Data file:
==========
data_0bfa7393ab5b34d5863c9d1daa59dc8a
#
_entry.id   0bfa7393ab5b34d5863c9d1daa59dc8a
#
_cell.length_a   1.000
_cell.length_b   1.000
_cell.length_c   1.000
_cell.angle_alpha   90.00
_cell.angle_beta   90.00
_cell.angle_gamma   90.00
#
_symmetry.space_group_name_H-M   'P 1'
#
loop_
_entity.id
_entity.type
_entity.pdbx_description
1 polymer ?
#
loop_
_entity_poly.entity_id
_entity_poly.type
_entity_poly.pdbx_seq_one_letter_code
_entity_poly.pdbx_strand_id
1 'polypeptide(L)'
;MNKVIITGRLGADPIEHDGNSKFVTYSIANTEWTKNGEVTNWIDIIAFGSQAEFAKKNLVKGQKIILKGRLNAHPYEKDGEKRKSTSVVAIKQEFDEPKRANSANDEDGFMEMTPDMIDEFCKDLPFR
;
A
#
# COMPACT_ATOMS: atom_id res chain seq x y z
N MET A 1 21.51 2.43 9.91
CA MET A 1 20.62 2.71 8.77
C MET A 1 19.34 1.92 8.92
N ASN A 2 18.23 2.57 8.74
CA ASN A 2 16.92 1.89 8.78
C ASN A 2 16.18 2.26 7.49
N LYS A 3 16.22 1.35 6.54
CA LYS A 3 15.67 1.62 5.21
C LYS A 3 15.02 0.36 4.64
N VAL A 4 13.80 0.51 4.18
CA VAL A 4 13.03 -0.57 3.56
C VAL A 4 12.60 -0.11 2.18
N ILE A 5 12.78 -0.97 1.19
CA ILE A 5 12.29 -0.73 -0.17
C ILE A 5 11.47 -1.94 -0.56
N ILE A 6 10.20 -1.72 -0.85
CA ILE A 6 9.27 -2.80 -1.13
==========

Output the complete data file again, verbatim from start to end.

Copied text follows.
data_0bfa7393ab5b34d5863c9d1daa59dc8a
#
_entry.id   0bfa7393ab5b34d5863c9d1daa59dc8a
#
_cell.length_a   1.000
_cell.length_b   1.000
_cell.length_c   1.000
_cell.angle_alpha   90.00
_cell.angle_beta   90.00
_cell.angle_gamma   90.00
#
_symmetry.space_group_name_H-M   'P 1'
#
loop_
_entity.id
_entity.type
_entity.pdbx_description
1 polymer ?
#
loop_
_entity_poly.entity_id
_entity_poly.type
_entity_poly.pdbx_seq_one_letter_code
_entity_poly.pdbx_strand_id
1 'polypeptide(L)'
;MNKVIITGRLGADPIEHDGNSKFVTYSIANTEWTKNGEVTNWIDIIAFGSQAEFAKKNLVKGQKIILKGRLNAHPYEKDGEKRKSTSVVAIKQEFDEPKRANSANDEDGFMEMTPDMIDEFCKDLPFR
;
A
#
# COMPACT_ATOMS: atom_id res chain seq x y z
N MET A 1 21.51 2.43 9.91
CA MET A 1 20.62 2.71 8.77
C MET A 1 19.34 1.92 8.92
N ASN A 2 18.23 2.57 8.74
CA ASN A 2 16.92 1.89 8.78
C ASN A 2 16.18 2.26 7.49
N LYS A 3 16.22 1.35 6.54
CA LYS A 3 15.67 1.62 5.21
C LYS A 3 15.02 0.36 4.64
N VAL A 4 13.80 0.51 4.18
CA VAL A 4 13.03 -0.57 3.56
C VAL A 4 12.60 -0.11 2.18
N ILE A 5 12.78 -0.97 1.19
CA ILE A 5 12.29 -0.73 -0.17
C ILE A 5 11.47 -1.94 -0.56
N ILE A 6 10.20 -1.72 -0.85
CA ILE A 6 9.27 -2.80 -1.13